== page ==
Series: Soul Beach #1
Author: Kate Harrison
Goodreads Average Rating: 3.9
My Rating: 4
When Alice Forster receives an email from her dead sister she assumes it must be a sick practical joke. Then an invitation arrives to the virtual world of Soul Beach, an idyllic online paradise of sun, sea and sand where Alice can finally talk to her sister again - and discover a new world of friendships, secrets and maybe even love . . . . But why is Soul Beach only inhabited by the young, the beautiful and the dead? Who really murdered Megan Forster? And could Alice be next? The first book in an intriguing and compelling trilogy centred around the mystery of Megan Forster's death.This was a book I had hear near to nothing about, yet it beat expectations and went beyond.
For me it is a proper British book, which follows simple yet effective storyline, has well done characters and a book due to it's English background I could feel as though I related to it much more.
Soul Beach, is about Alice who six months after the death of a reality TV star sister, Megan, Alice received an email from Megan. At first Alice ignores it and see's it as someone's version of a sick practical joke, until another email arrives, but this time from Soul Beach, an interactive website, leading straight to a waiting room for the young, beautiful and dead.
The book was original, fantastic and relate-able for today’s teenage generation, Kate Harrison doesn't just create the 'world' of Soul Beach, but instead creates it to be an interactive website, exclusive only to those invited. In a way it is more of the social-networking site for the dead and their loved one's. Also another thing which makes the book appeals to teenager's in the use of trends used, for example Facebook, which made me as a reader be able to go 'Hey I use that' or 'Oh yeah, I've heard of that', making it a perfect read for someone not overly obsessed with reading.
I managed to read the book in one afternoon, and was completely tangled within the enticing storyline, and was flipping through the pages until there was no pages left to turn. Yet the book itself lacked something, something which bought it from the outstanding five star rating, to the respectable and good 4 star. Despite my addiction to the book, and inability to put it down, there was nothing to keep me going, excluding the all round storyline, I didn't expect much to be on the next page, though maybe the page after that.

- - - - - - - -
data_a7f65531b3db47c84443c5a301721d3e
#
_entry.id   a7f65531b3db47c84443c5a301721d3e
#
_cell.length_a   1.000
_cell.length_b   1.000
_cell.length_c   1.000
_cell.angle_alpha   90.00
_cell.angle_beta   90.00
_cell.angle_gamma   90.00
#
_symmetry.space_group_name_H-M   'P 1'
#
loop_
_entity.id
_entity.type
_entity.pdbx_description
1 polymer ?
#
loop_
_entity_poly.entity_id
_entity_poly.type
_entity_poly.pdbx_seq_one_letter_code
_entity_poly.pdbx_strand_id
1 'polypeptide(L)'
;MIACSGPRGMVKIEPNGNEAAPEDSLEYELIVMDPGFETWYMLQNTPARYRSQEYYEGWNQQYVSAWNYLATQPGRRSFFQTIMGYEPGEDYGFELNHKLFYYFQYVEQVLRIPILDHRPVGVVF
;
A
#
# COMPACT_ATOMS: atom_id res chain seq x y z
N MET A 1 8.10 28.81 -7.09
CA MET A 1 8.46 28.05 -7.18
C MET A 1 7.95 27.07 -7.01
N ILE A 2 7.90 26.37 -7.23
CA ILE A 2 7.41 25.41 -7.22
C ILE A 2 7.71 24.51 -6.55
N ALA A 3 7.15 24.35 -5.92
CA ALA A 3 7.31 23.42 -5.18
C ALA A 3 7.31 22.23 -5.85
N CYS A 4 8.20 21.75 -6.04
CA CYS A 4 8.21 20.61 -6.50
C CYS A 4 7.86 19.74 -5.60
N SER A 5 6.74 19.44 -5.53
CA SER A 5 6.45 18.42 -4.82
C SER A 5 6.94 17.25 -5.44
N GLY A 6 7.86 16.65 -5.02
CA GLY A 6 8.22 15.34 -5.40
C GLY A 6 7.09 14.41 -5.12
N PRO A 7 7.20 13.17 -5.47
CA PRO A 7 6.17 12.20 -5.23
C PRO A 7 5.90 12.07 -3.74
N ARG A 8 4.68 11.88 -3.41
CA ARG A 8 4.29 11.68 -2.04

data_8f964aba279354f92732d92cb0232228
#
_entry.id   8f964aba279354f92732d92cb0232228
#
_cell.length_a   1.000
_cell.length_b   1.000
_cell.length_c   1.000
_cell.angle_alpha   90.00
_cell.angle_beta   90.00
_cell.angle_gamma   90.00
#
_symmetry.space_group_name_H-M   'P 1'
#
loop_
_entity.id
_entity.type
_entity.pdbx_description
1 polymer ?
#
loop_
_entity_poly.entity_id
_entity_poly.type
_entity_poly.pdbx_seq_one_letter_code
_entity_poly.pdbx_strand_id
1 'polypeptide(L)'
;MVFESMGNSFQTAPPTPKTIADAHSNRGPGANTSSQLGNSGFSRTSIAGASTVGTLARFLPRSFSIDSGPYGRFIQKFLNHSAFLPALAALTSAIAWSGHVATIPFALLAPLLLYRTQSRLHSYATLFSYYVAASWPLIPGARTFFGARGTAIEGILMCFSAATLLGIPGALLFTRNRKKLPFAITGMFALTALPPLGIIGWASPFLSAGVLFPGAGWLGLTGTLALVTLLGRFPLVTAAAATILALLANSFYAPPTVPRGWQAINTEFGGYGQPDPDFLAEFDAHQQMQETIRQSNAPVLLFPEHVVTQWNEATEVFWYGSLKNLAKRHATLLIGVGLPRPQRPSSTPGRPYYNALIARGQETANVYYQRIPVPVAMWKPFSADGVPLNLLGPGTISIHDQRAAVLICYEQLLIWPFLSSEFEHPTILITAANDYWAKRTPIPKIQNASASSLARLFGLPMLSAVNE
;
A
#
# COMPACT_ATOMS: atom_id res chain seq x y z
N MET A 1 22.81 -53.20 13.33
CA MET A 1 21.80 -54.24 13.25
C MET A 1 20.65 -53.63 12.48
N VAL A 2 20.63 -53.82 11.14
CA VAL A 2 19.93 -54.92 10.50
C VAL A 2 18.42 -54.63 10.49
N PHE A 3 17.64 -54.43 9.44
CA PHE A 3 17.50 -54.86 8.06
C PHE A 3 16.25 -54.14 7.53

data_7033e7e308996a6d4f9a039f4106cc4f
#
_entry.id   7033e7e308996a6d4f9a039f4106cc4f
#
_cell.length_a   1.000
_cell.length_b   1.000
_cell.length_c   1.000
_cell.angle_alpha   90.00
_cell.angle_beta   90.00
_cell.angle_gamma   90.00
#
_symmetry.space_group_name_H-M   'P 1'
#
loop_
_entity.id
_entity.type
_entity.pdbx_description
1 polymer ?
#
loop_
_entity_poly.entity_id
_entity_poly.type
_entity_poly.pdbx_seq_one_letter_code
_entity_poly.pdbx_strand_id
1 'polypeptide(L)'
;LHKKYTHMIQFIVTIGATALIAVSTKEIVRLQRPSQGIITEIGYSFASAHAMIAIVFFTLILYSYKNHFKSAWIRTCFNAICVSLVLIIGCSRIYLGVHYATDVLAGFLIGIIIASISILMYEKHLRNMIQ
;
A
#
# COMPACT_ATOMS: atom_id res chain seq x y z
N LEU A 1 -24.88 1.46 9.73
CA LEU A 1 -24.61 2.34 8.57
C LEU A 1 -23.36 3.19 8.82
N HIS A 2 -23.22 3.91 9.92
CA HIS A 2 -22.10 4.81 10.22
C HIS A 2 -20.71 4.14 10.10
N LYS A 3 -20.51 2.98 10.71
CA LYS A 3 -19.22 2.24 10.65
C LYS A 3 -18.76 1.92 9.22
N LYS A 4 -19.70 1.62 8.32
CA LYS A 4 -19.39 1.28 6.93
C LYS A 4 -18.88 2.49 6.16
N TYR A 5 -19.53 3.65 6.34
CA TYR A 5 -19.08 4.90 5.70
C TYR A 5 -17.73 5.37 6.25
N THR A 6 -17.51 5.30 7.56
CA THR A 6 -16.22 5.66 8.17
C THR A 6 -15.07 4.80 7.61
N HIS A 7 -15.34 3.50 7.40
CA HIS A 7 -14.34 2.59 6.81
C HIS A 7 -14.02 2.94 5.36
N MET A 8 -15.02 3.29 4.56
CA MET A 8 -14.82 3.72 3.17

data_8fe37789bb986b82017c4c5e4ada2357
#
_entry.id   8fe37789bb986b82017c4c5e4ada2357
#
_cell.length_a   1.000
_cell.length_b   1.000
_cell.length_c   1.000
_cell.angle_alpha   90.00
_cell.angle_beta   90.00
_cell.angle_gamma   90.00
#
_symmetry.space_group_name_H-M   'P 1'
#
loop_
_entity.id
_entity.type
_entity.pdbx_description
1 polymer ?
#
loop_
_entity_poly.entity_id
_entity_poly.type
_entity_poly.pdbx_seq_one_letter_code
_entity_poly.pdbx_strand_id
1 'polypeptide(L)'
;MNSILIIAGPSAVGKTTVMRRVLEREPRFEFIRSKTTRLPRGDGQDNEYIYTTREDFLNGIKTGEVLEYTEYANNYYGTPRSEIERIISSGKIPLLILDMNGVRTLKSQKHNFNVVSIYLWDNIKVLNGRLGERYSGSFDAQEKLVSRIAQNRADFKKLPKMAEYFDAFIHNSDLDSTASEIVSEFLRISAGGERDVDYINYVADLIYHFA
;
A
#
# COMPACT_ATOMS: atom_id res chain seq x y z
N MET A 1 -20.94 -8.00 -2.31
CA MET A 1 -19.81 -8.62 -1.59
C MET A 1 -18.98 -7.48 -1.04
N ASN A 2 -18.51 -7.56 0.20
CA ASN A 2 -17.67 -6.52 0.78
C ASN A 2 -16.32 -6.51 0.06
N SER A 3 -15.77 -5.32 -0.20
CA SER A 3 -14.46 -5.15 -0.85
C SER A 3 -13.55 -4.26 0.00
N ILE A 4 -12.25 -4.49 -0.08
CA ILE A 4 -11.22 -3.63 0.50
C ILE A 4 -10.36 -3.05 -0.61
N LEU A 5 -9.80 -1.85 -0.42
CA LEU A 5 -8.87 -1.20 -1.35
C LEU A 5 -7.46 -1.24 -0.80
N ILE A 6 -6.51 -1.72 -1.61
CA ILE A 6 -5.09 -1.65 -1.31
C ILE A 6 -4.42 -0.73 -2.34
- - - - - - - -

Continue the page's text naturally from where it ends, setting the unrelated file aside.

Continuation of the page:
Someone which I really enjoyed was: every now and then there would be chapter's, not proper chapter's but more of thoughts of Megan's killer, I believe that this was the perfect choice which the author made to keep the reader interested and hopefully these small 'chapter's will follow through till the end of the series, leaving the reader's to make there own decisions on who is the murderer.
This book hosts one of the best collection of character's I have ever came across, and it's very rare to have all character's are so well developed, also there is a mixture of character's coming from all different backgrounds and stereotypes, something for everyone.
Take Alice for example, despite being the main character of the story you see her obvious thoughts of always being over-shadowed by her sister, before her death, yet any rivalry that went on she soon forgot about. Also we see a rather dramatic, yet expected development within her character. Towards the beginning of the story she is a very timid and shy person, though as the book goes on she becomes much stronger and inspirational, not just as a person but a character too.
Another character I liked was Danny, Danny is a friend of Megan's from the island, and one of my favourite character's due to his story of why he is the way he is. Danny during the book is quite friendly, sympathetic and wise, though as we find out in the book he was once quite a spoilt and self-centred brat, his death which is believed to be his fault was what changed him, realising he needed to be a better person.
This book can't be compared to know another books, because it's nothing like anything else I've read or came across. It really is in a league of it's own.